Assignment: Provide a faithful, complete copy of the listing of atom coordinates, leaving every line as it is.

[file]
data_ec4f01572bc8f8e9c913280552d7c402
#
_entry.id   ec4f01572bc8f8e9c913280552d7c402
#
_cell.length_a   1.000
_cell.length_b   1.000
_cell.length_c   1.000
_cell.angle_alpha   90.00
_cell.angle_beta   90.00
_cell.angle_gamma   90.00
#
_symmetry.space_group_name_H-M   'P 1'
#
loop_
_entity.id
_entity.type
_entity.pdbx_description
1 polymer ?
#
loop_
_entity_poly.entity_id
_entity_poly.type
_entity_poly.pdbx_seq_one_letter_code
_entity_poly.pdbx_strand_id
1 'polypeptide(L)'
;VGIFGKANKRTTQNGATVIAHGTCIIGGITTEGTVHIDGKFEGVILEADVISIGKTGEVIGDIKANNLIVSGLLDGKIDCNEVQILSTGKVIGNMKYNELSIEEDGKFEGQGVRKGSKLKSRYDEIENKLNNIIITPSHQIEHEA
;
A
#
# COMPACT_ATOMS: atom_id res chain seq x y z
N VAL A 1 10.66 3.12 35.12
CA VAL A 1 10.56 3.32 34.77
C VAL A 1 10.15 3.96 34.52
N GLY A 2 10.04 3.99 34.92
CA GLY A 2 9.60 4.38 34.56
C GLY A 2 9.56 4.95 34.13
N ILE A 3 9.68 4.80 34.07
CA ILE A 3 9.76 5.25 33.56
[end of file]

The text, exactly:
data_ec4f01572bc8f8e9c913280552d7c402
#
_entry.id   ec4f01572bc8f8e9c913280552d7c402
#
_cell.length_a   1.000
_cell.length_b   1.000
_cell.length_c   1.000
_cell.angle_alpha   90.00
_cell.angle_beta   90.00
_cell.angle_gamma   90.00
#
_symmetry.space_group_name_H-M   'P 1'
#
loop_
_entity.id
_entity.type
_entity.pdbx_description
1 polymer ?
#
loop_
_entity_poly.entity_id
_entity_poly.type
_entity_poly.pdbx_seq_one_letter_code
_entity_poly.pdbx_strand_id
1 'polypeptide(L)'
;VGIFGKANKRTTQNGATVIAHGTCIIGGITTEGTVHIDGKFEGVILEADVISIGKTGEVIGDIKANNLIVSGLLDGKIDCNEVQILSTGKVIGNMKYNELSIEEDGKFEGQGVRKGSKLKSRYDEIENKLNNIIITPSHQIEHEA
;
A
#
# COMPACT_ATOMS: atom_id res chain seq x y z
N VAL A 1 10.66 3.12 35.12
CA VAL A 1 10.56 3.32 34.77
C VAL A 1 10.15 3.96 34.52
N GLY A 2 10.04 3.99 34.92
CA GLY A 2 9.60 4.38 34.56
C GLY A 2 9.56 4.95 34.13
N ILE A 3 9.68 4.80 34.07
CA ILE A 3 9.76 5.25 33.56